As prostate cancer is diagnosed at relatively late stages, prevention methods should include health care education about the prevention, early diagnosis, and treatment of prostate cancer. A low-fat, low-calorie, and low-sugar diet seems reasonable.
As we see in every tumor center and referral center the signs are variable. In our opinion there are two essential clues, a prostatic mass, and palpable prostatic veins. A prostatic mass may have other features. A palpable prostatic vein indicates metastatic disease from other locations. Tumor-derived PSA can be seen in up to 20% of cases.
Approximately 474,200 men will be diagnosed with [prostate cancer](https://www.withpower.com/clinical-trials/prostate-cancer) a year in the United States. Over 70% of those diagnosed will be screened by biopsy or autopsy. Prostate cancer remains a major health concern for men, and has accounted for 30% of all cancer deaths in the United States each year.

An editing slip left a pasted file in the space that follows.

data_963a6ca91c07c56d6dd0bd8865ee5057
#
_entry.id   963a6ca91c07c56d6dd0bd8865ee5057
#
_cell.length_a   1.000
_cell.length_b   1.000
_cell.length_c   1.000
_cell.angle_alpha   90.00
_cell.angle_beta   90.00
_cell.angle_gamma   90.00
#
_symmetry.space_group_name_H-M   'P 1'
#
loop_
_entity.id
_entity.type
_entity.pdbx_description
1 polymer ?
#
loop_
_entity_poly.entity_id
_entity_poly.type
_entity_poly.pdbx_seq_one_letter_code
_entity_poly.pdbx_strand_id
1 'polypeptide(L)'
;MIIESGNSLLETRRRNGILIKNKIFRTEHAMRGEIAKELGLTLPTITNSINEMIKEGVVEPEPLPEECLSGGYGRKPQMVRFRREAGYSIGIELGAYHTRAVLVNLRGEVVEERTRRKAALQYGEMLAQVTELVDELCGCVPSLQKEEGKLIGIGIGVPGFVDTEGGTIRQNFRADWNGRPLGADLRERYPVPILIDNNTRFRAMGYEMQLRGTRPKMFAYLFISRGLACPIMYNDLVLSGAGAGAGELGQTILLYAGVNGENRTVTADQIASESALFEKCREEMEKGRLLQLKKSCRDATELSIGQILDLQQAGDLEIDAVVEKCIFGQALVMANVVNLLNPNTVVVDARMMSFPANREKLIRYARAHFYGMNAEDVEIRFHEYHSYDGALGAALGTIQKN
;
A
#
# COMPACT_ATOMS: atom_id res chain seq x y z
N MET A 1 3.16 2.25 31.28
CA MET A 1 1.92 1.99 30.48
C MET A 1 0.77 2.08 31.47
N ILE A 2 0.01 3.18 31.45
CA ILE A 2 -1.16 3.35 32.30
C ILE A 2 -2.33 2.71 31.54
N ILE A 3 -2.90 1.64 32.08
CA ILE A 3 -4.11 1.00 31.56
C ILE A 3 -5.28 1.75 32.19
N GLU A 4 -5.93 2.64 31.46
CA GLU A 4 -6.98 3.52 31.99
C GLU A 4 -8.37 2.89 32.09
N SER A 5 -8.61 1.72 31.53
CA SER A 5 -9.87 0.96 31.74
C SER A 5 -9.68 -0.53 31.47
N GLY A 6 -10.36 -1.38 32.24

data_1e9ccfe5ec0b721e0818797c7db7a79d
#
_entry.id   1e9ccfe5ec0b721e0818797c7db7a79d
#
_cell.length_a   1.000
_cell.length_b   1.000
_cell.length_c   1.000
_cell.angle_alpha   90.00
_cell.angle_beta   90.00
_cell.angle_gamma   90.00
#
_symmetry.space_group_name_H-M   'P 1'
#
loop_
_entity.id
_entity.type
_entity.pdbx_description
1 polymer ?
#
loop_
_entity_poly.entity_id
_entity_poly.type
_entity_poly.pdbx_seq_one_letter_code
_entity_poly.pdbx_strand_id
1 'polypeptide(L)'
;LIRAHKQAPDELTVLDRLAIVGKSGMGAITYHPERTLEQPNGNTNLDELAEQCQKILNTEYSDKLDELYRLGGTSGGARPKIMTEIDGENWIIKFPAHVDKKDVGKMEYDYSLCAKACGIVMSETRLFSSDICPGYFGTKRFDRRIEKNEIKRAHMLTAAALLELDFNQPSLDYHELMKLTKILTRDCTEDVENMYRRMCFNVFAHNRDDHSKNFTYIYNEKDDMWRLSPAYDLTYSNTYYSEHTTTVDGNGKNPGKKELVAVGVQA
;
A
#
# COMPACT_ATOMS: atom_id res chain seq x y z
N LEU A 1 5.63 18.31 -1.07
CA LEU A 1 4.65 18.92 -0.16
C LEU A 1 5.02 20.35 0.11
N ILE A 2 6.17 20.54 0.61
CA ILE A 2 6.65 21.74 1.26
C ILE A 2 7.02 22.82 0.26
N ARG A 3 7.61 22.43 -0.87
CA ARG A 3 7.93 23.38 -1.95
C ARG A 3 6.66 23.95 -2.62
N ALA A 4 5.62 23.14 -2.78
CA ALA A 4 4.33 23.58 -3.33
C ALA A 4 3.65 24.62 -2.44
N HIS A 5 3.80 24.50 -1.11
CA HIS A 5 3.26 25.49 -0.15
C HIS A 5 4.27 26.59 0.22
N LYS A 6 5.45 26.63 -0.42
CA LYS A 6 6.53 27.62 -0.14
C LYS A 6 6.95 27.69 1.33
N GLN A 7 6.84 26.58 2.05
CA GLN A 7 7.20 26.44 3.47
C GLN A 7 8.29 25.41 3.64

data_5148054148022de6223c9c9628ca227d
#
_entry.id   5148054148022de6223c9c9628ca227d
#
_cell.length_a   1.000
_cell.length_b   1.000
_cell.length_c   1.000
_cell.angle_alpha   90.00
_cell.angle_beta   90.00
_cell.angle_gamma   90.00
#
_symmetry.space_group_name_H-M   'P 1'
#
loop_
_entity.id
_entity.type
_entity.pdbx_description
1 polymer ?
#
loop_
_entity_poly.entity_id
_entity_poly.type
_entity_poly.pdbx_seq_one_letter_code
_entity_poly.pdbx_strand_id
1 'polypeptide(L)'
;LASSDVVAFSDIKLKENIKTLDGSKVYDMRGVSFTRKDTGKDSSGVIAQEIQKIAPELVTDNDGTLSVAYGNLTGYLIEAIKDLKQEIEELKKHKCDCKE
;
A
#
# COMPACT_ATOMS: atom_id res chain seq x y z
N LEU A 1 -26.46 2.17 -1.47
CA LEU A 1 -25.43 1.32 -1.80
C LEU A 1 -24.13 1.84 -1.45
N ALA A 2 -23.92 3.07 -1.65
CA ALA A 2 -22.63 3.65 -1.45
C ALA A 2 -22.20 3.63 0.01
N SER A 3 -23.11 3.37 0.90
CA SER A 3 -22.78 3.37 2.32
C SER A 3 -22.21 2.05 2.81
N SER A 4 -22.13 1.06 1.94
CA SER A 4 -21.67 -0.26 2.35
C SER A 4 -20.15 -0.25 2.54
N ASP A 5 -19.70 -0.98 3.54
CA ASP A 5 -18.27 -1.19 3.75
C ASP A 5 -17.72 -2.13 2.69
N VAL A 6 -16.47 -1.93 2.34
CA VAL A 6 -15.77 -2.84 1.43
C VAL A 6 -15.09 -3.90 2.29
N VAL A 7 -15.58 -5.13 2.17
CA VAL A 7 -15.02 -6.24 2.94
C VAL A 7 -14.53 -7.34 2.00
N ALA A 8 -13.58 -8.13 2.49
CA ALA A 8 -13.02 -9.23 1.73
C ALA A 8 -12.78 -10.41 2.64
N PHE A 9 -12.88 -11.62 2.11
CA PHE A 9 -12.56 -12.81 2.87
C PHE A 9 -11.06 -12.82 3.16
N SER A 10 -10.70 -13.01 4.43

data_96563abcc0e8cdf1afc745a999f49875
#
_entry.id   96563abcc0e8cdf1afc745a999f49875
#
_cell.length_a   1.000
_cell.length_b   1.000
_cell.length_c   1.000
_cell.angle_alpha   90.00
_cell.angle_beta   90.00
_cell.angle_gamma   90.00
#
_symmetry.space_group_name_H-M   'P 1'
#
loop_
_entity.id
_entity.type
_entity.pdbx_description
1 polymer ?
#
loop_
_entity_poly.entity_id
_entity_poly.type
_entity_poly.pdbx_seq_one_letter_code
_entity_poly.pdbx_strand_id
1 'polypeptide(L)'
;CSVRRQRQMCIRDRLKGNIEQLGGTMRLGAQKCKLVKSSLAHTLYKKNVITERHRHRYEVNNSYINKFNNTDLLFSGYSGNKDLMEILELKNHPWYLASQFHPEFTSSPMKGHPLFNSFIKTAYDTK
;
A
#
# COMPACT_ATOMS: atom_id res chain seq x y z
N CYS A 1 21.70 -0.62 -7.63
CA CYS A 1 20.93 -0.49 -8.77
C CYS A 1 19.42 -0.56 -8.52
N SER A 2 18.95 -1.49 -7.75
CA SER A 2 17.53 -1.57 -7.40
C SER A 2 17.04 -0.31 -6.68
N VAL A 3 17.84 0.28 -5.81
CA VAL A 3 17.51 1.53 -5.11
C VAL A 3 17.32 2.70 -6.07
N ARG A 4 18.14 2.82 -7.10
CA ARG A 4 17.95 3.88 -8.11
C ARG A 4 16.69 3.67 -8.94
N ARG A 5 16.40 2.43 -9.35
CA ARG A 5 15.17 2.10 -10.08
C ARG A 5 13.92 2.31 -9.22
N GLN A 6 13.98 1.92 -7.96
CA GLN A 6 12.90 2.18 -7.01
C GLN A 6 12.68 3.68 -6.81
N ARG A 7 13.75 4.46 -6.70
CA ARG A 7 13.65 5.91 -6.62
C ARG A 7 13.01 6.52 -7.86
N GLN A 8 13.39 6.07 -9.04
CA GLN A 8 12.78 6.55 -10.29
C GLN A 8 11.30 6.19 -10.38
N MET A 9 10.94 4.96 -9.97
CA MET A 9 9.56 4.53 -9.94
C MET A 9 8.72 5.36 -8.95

Although the exact treatment plans for patients with prostate cancer are largely determined by factors such as the patient's specific and individual characteristics, advances in diagnostics and therapy have significantly benefited patients with prostate cancer, and improved outcomes and quality of life. The treatment options for prostate cancer depend on the extent and type of the initial disease, progression to metastatic disease from castrate-responsive disease, and overall patient prognosis.
Men should be asked about previous exposure to other cancers and their treatment details including hormone replacement therapy (HRT). A risk is present for prostate cancer for patients who have never used HRT. This may be especially so if the patient has a family history of prostate cancer or a family history of colorectal cancer has occurred. Other risk factors include smoking, excess body weight, alcoholism, low physical activity, and diabetes. A previous negative screening result, a positive screening result or, for men previously diagnosed with prostate cancer, a risk factor. However, many physicians are unfamiliar with the concept of prostate cancer risk, so it is important for patients and their physicians.